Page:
Take the 2-minute tour ×
Stack Overflow is a question and answer site for professional and enthusiast programmers. It's 100% free, no registration required.

All I'm trying to do is get my DLL injected into some other programs (at process creation time) and get it to execute the DllMain function. Unfortunately, no matter what code I am trying, it never works.

For example, I have this code: http://pastebin.com/P4NzLb3X Basically it is just using SetWindowsHookEx to install a keyboard hook. Checking with Process Hacker however shows me that the DLL never actually gets injected into any process. :(

I searched already for the entire day for a solution. How can I solve this?

share|improve this question
1  
Your code writes status messages. Which message are you seeing? –  Logicrat Aug 23 '14 at 15:54
    
@Logicrat These: link (i.e. everything successful) –  Typhox Aug 23 '14 at 16:03
    
Nice downvotes for no reason, but is actually someone able to answer this rather important question?! –  Typhox Aug 23 '14 at 18:14
1  
The injection doesn't occur until you put focus on a GUI program of the same bitness and then press a key. –  Raymond Chen Aug 23 '14 at 19:52
1  
If the program freezes, clearly something is happening. Use Process Monitor (available from the MS web site) to confirm whether the DLL is being loaded or not, or better still use a debugger to see exactly what happens. You can avoid breaking your debugger by hooking only a specific thread, or by putting the program being debugged (and the hooking program) onto a separate desktop; hooking a specific thread would be simpler. –  Harry Johnston Aug 24 '14 at 1:57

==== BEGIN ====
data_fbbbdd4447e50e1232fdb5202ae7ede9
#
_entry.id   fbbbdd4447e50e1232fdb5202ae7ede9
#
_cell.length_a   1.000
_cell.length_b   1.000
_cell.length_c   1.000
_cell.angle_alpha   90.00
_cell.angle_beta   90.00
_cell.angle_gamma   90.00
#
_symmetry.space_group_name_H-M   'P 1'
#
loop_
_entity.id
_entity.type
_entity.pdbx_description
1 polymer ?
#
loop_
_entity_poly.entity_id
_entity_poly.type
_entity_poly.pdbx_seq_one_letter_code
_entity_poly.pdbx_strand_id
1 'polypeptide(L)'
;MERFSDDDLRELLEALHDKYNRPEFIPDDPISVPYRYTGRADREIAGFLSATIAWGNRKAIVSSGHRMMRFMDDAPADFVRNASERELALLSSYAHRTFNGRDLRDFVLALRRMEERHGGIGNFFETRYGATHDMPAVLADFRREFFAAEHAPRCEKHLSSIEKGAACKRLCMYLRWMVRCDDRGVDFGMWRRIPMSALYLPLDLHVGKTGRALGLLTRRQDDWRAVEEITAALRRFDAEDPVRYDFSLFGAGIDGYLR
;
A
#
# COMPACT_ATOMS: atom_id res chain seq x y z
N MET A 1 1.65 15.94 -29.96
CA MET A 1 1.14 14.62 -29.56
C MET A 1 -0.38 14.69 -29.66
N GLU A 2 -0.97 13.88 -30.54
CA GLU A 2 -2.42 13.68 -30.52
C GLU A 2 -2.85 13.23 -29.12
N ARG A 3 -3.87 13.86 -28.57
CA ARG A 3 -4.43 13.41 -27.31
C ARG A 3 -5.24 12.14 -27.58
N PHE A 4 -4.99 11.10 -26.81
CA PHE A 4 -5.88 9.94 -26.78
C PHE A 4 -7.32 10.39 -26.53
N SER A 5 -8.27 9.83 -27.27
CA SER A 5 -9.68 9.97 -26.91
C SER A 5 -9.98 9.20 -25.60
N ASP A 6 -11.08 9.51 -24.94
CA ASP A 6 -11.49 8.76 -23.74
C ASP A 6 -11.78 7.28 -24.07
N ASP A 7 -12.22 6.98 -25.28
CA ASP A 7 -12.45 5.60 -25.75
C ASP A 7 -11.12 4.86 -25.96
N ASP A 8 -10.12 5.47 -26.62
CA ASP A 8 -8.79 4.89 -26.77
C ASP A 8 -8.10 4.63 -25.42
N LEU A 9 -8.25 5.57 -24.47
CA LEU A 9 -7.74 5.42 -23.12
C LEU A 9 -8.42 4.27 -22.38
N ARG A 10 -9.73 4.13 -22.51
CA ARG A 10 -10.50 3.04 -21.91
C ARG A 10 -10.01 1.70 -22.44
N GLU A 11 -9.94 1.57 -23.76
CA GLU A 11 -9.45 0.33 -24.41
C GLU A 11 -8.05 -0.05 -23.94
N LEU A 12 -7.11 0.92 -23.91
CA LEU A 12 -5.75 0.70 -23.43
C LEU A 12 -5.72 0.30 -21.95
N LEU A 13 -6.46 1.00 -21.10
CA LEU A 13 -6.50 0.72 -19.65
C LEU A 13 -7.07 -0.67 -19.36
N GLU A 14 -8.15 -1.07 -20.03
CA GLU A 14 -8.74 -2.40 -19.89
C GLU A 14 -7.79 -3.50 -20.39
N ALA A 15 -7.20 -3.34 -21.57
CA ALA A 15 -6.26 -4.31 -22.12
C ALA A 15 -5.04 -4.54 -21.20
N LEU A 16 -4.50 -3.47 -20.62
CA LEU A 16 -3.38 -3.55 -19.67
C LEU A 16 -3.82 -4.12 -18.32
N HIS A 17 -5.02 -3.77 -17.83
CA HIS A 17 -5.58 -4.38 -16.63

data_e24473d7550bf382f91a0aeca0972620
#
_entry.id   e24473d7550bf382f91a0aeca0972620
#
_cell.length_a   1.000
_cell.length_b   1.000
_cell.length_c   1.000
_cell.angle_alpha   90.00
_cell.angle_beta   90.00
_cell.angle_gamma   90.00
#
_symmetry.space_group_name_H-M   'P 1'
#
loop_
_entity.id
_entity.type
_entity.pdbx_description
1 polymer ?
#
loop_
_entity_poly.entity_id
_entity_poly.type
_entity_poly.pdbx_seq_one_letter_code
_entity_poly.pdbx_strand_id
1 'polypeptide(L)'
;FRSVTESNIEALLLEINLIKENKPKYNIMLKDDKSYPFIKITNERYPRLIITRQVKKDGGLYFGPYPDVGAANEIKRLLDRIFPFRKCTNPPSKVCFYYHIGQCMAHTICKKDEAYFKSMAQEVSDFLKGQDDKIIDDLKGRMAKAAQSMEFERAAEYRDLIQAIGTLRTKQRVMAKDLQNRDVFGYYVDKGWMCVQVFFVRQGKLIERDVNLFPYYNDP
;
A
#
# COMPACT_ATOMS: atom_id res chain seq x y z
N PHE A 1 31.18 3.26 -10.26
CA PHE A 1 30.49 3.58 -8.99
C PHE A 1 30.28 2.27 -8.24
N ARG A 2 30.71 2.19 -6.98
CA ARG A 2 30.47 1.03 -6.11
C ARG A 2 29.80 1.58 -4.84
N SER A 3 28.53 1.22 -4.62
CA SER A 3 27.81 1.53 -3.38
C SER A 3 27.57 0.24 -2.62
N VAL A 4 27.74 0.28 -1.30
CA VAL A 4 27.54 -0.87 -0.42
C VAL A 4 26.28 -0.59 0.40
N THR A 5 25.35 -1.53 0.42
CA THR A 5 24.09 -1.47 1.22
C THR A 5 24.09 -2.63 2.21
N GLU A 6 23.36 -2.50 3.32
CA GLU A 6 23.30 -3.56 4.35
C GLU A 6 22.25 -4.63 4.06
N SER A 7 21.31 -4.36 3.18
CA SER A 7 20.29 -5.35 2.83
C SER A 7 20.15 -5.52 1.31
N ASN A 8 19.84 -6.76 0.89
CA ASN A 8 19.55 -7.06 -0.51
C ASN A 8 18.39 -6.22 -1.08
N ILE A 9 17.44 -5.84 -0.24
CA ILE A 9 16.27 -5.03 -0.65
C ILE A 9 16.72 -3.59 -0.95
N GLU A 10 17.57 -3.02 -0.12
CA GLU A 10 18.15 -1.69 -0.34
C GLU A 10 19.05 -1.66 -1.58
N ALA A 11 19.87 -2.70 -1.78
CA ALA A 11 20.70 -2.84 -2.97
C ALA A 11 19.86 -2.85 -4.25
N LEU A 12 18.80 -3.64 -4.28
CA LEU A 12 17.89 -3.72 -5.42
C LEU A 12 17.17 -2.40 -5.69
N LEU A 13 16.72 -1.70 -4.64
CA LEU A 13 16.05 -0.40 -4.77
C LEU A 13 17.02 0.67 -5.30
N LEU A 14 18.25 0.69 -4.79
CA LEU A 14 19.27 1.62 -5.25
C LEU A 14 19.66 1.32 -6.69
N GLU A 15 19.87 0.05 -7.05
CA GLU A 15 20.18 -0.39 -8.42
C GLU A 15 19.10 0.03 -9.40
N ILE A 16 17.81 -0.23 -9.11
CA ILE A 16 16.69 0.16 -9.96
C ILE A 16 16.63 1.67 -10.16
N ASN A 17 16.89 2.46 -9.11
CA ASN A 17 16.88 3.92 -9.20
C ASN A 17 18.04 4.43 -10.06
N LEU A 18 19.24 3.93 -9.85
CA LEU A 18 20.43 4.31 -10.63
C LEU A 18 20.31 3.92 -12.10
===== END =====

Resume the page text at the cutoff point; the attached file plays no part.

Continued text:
1 Answer 1

I solved the problem with the help of these two links:

http://www.gamedev.net/topic/568401-problem-with-loading-dll--setwindowshookex/

Global Keyhook on 64-Bit Windows

3 things had to be fixed:

  • Add a .def file for the DLL and use the exports there as Visual Studio obviously likes to make weird name mangling with extern "C" __declspec(dllexport) int - this fixes DLL loads on 32 bit processes
  • Add CALLBACK attribute to function (extern "C" int CALLBACK meconnect(...)) - this fixes crash that happens on 32 bit processes after the fix above.
  • Add a message loop into the host process (the process that is calling the SetWindowsHookEx function) like so:

    MSG msg;
    while(1) {
        // Keep pumping...
        PeekMessage(&msg, nullptr, 0, 0, PM_REMOVE);
        TranslateMessage(&msg);
        DispatchMessage(&msg);
        Sleep(10);
        SHORT v = GetKeyState(VK_RETURN);
        bool pressed = (v & 0x8000) != 0;
        if(pressed) 
            break;
    }
    

    this fixes the freeze in 64 bit processes.

share|improve this answer
    
Note that the first problem should have been caught by your code, since it checks for NULL returned by GetProcAddress. Why didn't you mention that? Note also that the first two problems were not in the code that you posted. –  Raymond Chen Aug 24 '14 at 14:06
    
The first problem hasn't been caught by my code. I can not explain why as I don't know myself, I assume it is a bug somewhere in Visual Studio. As for the source code, I provided the source for the DLL in the comments to the OP as I didn't believe that it was related to the problem (since according to various process monitors the DLL never got even opened, I naively assumed that the DLL stuff never got executed). I simply missed that there could be an issue with exporting functions. –  Typhox Aug 24 '14 at 19:18
    
I doubt you found a bug in Visual Studio –  Raymond Chen Aug 24 '14 at 19:21
    
Fine, then it is just weird behaviour in Visual Studio. It is however clearly not working well. Apparently some module is okay with working with decorated functions, while a deeper or later module says "no." I can reproduce this problem just fine. If you don't put the exports into the .def and instead put a __declspec(dllexport) attribute to your function, the result will be a "decorated C function", which will be (im)properly recognized/resolved by GetProcAddress but apparently not by the actual injecting function (although that function shouldn't even know about that name...). –  Typhox Aug 24 '14 at 21:01

Your Answer

 
discard

By posting your answer, you agree to the privacy policy and terms of service.

Not the answer you're looking for? Browse other questions tagged or ask your own question.